• Construction Industry Scheme – helpful reminders for contractors and subcontractors
  • Welsh rate of income tax and Scottish Income Tax.

If you have any queries on payroll matters please contact us.

Internet link: Employer Bulletin April 2019

DMS Posts

VAT Updated Valuation Table: Road Fuel Scale Charges (RFSCs) effective from 1 May 2019

The VAT road fuel scale charges are amended with effect from 1 May 2019. Businesses must use the new scales from the start of the next prescribed accounting period beginning on or after 1 May 2019.

  1. The Valuation Table sets out the new scale charges (a VAT inclusive amount). This table must be operated in accordance with the notes to the table and these are set out below.
  2. The VAT Rate Tables set out the VAT to be charged if you account for VAT on an annual, quarterly or monthly basis.

1. Valuation table

Description of vehicle: vehicle’s CO2 emissions figureVAT inclusive consideration for a 12 month prescribed accounting period (£)VAT inclusive consideration for a 3 month prescribed accounting period (£)VAT inclusive consideration for a 1 month prescribed accounting period (£)
120 or less59214749
12588622273
13094723678
135100425083
1401,06626587
1451,12328093
1501,18429698
1551,241310103
1601,303325107
1651,360340113
1701,421354117
1751,478369122
1801,540384128
1851,597399132
1901,658414137
1951,715429143
2001,777444147
2051,834458152
2101,895473157
2151,952487162
2202,014502167
225 or more2,071517172

Where the CO2 emission figure is not a multiple of five, the figure is rounded down to the next multiple of five to determine the level of the charge.

For a bi-fuel vehicle which has two CO2 emissions figures, the lower of the two figures should be used.

For cars which are too old to have a CO2 emissions figure, you should identify the CO2 band based on engine size, as follows:

  • If its cylinder capacity is 1,400cc or less, use CO2 band 140
  • If its cylinder capacity exceeds 1,400cc but does not exceed 2,000cc, use CO2 band 175
  • If its cylinder capacity exceeds 2,000cc, use CO2 band 225 or more

Please see the notes to the Valuation Table for more details.

Notes to the Valuation Table

  1. For a car of a description in the first column of the valuation table, the value on the flat-rate basis of all supplies of road fuel made to any one individual in respect of that car for a prescribed accounting period is the amount specified under whichever of the second, third or fourth columns corresponds with the length of the prescribed accounting period.
  2. Where a CO2 emissions figure is specified in relation to a car in a UK approval certificate or in a certificate of conformity issued by a manufacturer in another member state corresponding to a UK approval certificate (“corresponding certificate of conformity”), the car’s CO2 emissions figure for the purposes of the valuation table is determined as follows:
    • if only one figure is specified in the certificate, that figure is the car’s CO2 emissions figure for those purposes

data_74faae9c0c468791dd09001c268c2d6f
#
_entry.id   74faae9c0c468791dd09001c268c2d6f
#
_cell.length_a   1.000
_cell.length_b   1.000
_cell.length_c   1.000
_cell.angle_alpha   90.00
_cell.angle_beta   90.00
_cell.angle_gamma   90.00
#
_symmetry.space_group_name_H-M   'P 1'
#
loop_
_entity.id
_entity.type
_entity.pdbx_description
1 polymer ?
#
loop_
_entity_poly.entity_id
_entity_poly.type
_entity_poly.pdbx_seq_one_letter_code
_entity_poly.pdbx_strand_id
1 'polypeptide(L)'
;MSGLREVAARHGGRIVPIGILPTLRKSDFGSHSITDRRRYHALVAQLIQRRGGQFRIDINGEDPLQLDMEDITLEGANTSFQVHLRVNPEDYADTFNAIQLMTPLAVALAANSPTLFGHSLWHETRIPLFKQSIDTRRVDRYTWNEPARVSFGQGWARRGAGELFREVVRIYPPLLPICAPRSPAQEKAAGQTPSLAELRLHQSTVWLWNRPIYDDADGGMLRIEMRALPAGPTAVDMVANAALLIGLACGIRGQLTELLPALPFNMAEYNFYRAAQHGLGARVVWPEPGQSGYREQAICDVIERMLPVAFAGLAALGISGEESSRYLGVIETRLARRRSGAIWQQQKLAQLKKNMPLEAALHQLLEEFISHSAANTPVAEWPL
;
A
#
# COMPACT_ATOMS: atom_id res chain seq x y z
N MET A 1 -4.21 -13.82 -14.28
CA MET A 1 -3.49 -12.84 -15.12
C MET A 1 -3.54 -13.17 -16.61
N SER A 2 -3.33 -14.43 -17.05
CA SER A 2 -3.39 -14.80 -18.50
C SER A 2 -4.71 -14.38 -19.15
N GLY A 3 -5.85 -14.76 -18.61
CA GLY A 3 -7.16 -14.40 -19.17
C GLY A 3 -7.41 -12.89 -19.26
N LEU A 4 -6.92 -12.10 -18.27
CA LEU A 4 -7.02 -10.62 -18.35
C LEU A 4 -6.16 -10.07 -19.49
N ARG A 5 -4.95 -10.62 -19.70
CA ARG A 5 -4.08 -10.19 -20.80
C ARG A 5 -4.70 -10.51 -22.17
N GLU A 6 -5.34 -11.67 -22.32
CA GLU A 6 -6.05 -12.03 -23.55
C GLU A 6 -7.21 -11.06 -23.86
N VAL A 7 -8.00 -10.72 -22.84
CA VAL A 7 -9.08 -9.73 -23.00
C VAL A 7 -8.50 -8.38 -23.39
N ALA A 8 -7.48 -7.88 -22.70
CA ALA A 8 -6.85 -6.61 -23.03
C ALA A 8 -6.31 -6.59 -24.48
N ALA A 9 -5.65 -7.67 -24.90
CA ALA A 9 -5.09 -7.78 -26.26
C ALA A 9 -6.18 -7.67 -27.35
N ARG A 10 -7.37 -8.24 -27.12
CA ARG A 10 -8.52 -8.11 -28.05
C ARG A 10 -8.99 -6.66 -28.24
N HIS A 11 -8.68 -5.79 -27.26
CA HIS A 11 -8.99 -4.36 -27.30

• if more than one figure is specified in the certificate, the figure specified as the CO2 (combined) emissions figure is the car’s CO2 emissions figure for those purposes
    • if separate CO2 emissions figures are specified for different fuels, the lowest figure specified, or, in a case within sub-paragraph (b), the lowest CO2 (combined) emissions figure specified is the car’s CO2 emissions figure for those purposes
  3. For the purpose of paragraph 2, if the car’s CO2 emissions figure is not a multiple of 5 it is rounded down to the nearest multiple of 5 for those purposes.
  4. Where no UK approval certificate or corresponding certificate of conformity is issued in relation to a car, or where a certificate is issued but no emissions figure is specified in it, the car’s CO2 emissions figure for the purposes of the valuation table is:
    • 140 if its cylinder capacity is 1,400 cubic centimetres or less
    • 175 if its cylinder capacity exceeds 1,400 cubic centimetres but does not exceed 2,000 cubic centimetres
    • 225 or more if its cylinder capacity exceeds 2,000 cubic centimetres
  5. For the purpose of paragraph 4, the car’s cylinder capacity is the capacity of its engine as calculated for the purposes of the Vehicle Excise and Registration Act 1994.
  6. In any case where:
    • in a prescribed accounting period, there are supplies of fuel for private use to an individual in respect of one car for a part of the period and in respect of another car for another part of the period
    • at the end of that period one of those cars neither belongs to, nor is allocated to, the individual, the flat-rate value of the supplies is determined as if the supplies made to the individual during those parts of the period were in respect of only one car
  7. Where paragraph 6 applies, the value of the supplies is to be determined as follows:
    • if each of the 2 or more cars falls within the same description of car specified in the valuation table, the value specified in the valuation table for that description of car applies for the whole of the prescribed accounting period